Subject: Re: [boost] boost::thread dependency on boost::chrono (windows implementation)
From: Niall Douglas (ndouglas_at_[hidden])
Date: 2013-06-28 10:57:12
> > Unfortunately I don't know how to implement a real steady_clock on
> > windows platform, and I was wondering if it shouldn't be removed.
> > Of course if someone knows how to do it, patches are welcome.
> Unfortunately if it is not possible to switch to the old implementation of
> boost::thread(which doesn't depend on boost::chrono) we can't update to
> boost 1.54. That is a real blocker for us and I don't see a solution right
> Do I miss something? Are we the only ones who suffer from this problem on
What is supposed to be the case (according to Microsoft) is that unsupported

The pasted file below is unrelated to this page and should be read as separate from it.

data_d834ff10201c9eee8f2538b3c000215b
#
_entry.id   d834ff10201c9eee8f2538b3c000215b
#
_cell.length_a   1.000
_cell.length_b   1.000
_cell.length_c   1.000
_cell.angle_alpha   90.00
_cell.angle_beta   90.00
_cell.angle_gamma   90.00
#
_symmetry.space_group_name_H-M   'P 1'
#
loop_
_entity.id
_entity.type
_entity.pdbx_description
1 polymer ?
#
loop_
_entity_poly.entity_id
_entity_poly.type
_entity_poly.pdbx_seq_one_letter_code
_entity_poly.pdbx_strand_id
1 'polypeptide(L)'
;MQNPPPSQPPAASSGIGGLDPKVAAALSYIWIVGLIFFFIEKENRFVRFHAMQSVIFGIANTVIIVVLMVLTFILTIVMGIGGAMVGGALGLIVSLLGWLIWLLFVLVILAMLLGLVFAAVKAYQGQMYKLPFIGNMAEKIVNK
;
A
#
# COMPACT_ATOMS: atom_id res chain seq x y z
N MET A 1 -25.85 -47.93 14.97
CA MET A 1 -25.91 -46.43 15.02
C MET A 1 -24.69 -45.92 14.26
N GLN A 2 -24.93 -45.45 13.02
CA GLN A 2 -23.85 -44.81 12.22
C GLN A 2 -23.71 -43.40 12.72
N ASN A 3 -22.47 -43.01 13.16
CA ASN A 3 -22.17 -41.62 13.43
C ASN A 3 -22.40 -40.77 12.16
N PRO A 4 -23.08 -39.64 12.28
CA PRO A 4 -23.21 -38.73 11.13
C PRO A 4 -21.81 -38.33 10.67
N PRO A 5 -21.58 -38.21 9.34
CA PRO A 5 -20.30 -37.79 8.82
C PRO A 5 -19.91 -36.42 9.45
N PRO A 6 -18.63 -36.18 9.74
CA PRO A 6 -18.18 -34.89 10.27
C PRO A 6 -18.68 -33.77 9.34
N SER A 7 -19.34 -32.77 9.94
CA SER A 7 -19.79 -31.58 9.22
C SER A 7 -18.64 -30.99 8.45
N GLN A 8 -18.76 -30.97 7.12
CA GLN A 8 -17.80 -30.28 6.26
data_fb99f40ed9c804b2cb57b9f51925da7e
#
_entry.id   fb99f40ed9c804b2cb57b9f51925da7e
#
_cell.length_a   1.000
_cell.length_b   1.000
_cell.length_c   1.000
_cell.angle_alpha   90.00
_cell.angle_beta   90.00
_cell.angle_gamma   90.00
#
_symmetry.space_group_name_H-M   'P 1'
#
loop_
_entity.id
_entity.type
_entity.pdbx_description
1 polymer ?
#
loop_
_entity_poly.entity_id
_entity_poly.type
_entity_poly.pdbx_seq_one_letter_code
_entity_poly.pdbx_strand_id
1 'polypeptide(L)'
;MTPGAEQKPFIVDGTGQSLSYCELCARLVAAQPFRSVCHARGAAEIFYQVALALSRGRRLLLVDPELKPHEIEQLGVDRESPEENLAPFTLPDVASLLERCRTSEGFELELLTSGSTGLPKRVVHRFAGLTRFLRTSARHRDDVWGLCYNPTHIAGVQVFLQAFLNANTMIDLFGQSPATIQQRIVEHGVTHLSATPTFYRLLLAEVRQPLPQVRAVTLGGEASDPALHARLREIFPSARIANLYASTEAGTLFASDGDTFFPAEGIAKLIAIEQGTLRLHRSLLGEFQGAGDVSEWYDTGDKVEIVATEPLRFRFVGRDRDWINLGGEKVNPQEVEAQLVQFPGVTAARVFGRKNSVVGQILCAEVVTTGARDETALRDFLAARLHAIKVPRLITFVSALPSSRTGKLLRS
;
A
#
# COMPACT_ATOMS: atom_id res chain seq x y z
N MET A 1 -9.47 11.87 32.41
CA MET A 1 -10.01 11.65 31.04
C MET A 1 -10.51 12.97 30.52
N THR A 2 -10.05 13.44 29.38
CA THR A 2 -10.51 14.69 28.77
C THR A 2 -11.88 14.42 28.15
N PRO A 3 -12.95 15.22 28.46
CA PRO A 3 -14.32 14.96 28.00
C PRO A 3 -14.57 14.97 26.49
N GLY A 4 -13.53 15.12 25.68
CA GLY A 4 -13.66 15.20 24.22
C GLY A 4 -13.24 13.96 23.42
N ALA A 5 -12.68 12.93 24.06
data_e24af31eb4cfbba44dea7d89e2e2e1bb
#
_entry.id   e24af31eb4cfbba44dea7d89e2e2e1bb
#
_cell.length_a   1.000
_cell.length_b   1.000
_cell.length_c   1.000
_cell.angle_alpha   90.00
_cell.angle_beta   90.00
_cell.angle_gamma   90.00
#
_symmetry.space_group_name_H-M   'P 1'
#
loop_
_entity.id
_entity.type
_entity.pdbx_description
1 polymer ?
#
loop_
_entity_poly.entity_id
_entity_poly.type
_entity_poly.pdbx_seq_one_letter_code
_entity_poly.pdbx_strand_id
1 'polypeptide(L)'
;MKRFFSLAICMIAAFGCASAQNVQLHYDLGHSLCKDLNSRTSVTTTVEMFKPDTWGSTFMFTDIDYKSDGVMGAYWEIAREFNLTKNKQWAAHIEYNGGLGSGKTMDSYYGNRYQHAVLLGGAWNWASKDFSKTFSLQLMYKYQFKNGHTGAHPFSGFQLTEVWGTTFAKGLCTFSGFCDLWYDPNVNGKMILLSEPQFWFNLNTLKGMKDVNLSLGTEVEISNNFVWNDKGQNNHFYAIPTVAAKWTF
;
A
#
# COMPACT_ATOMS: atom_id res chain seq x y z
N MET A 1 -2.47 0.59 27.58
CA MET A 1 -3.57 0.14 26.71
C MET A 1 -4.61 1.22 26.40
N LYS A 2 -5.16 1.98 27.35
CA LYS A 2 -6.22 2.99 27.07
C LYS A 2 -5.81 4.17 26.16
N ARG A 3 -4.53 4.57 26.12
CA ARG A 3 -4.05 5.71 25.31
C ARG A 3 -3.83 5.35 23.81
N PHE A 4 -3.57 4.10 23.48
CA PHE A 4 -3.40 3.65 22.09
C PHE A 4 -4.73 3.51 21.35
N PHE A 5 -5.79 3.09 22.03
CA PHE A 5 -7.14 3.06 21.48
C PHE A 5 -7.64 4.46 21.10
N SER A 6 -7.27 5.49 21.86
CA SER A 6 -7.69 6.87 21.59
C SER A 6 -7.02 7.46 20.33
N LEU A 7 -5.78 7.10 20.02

versions of Windows (pre-Vista) can experience QueryPerformanceCounter
detachment across processor cores on some (older) AMD chips. Supposedly
newer Windows have a list of those AMD chips, and will use HPET instead of
TSC on those chips (with a consequent 20x overhead increase).
In other words, QueryPerformanceCounter() should have no detachment between
CPUs on newer Windows. Does this match your experience?
Regarding implementing steady clock on Windows using TSC, it is possible: OS
X generates gettimeofday() from TSC, and their implementation is a model
implementation of how to do that correctly (keep a per CPU skew count).
There is also the option of using HPET directly using a variety of Windows
APIs such as timeBeginPeriod() et al
(http://msdn.microsoft.com/en-us/library/dd743611(v=vs.85).aspx) . There's a
very useful page on Microsecond timers on Windows at
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